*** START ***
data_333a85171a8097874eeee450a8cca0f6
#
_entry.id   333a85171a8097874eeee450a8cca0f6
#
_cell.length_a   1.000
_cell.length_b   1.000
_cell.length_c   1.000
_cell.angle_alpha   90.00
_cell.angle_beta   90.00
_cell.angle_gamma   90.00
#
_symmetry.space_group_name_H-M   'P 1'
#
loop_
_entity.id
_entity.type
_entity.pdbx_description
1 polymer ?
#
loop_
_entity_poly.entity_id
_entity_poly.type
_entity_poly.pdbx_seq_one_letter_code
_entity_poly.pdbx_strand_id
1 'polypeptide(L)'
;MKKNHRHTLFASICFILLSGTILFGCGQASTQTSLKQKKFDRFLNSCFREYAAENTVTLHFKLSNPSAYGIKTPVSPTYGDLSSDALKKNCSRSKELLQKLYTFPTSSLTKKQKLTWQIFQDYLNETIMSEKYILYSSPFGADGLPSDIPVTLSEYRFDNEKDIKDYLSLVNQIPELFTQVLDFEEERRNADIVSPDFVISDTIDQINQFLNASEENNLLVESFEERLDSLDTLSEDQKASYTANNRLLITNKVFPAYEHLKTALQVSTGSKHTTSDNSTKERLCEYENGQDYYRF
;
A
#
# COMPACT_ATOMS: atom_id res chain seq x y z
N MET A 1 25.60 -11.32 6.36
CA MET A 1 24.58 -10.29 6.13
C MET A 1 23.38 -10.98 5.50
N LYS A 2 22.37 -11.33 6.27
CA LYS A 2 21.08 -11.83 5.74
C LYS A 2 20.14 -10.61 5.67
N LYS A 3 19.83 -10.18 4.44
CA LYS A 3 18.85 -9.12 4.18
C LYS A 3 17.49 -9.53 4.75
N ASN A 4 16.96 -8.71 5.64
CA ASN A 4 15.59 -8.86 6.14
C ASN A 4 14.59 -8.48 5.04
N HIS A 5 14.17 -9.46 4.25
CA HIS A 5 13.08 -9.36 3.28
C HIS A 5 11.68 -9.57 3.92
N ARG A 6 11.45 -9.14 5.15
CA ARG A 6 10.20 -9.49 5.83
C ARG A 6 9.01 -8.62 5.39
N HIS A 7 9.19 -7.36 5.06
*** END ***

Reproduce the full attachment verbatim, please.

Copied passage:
data_333a85171a8097874eeee450a8cca0f6
#
_entry.id   333a85171a8097874eeee450a8cca0f6
#
_cell.length_a   1.000
_cell.length_b   1.000
_cell.length_c   1.000
_cell.angle_alpha   90.00
_cell.angle_beta   90.00
_cell.angle_gamma   90.00
#
_symmetry.space_group_name_H-M   'P 1'
#
loop_
_entity.id
_entity.type
_entity.pdbx_description
1 polymer ?
#
loop_
_entity_poly.entity_id
_entity_poly.type
_entity_poly.pdbx_seq_one_letter_code
_entity_poly.pdbx_strand_id
1 'polypeptide(L)'
;MKKNHRHTLFASICFILLSGTILFGCGQASTQTSLKQKKFDRFLNSCFREYAAENTVTLHFKLSNPSAYGIKTPVSPTYGDLSSDALKKNCSRSKELLQKLYTFPTSSLTKKQKLTWQIFQDYLNETIMSEKYILYSSPFGADGLPSDIPVTLSEYRFDNEKDIKDYLSLVNQIPELFTQVLDFEEERRNADIVSPDFVISDTIDQINQFLNASEENNLLVESFEERLDSLDTLSEDQKASYTANNRLLITNKVFPAYEHLKTALQVSTGSKHTTSDNSTKERLCEYENGQDYYRF
;
A
#
# COMPACT_ATOMS: atom_id res chain seq x y z
N MET A 1 25.60 -11.32 6.36
CA MET A 1 24.58 -10.29 6.13
C MET A 1 23.38 -10.98 5.50
N LYS A 2 22.37 -11.33 6.27
CA LYS A 2 21.08 -11.83 5.74
C LYS A 2 20.14 -10.61 5.67
N LYS A 3 19.83 -10.18 4.44
CA LYS A 3 18.85 -9.12 4.18
C LYS A 3 17.49 -9.53 4.75
N ASN A 4 16.96 -8.71 5.64
CA ASN A 4 15.59 -8.86 6.14
C ASN A 4 14.59 -8.48 5.04
N HIS A 5 14.17 -9.46 4.25
CA HIS A 5 13.08 -9.36 3.28
C HIS A 5 11.68 -9.57 3.92
N ARG A 6 11.45 -9.14 5.15
CA ARG A 6 10.20 -9.49 5.83
C ARG A 6 9.01 -8.62 5.39
N HIS A 7 9.19 -7.36 5.06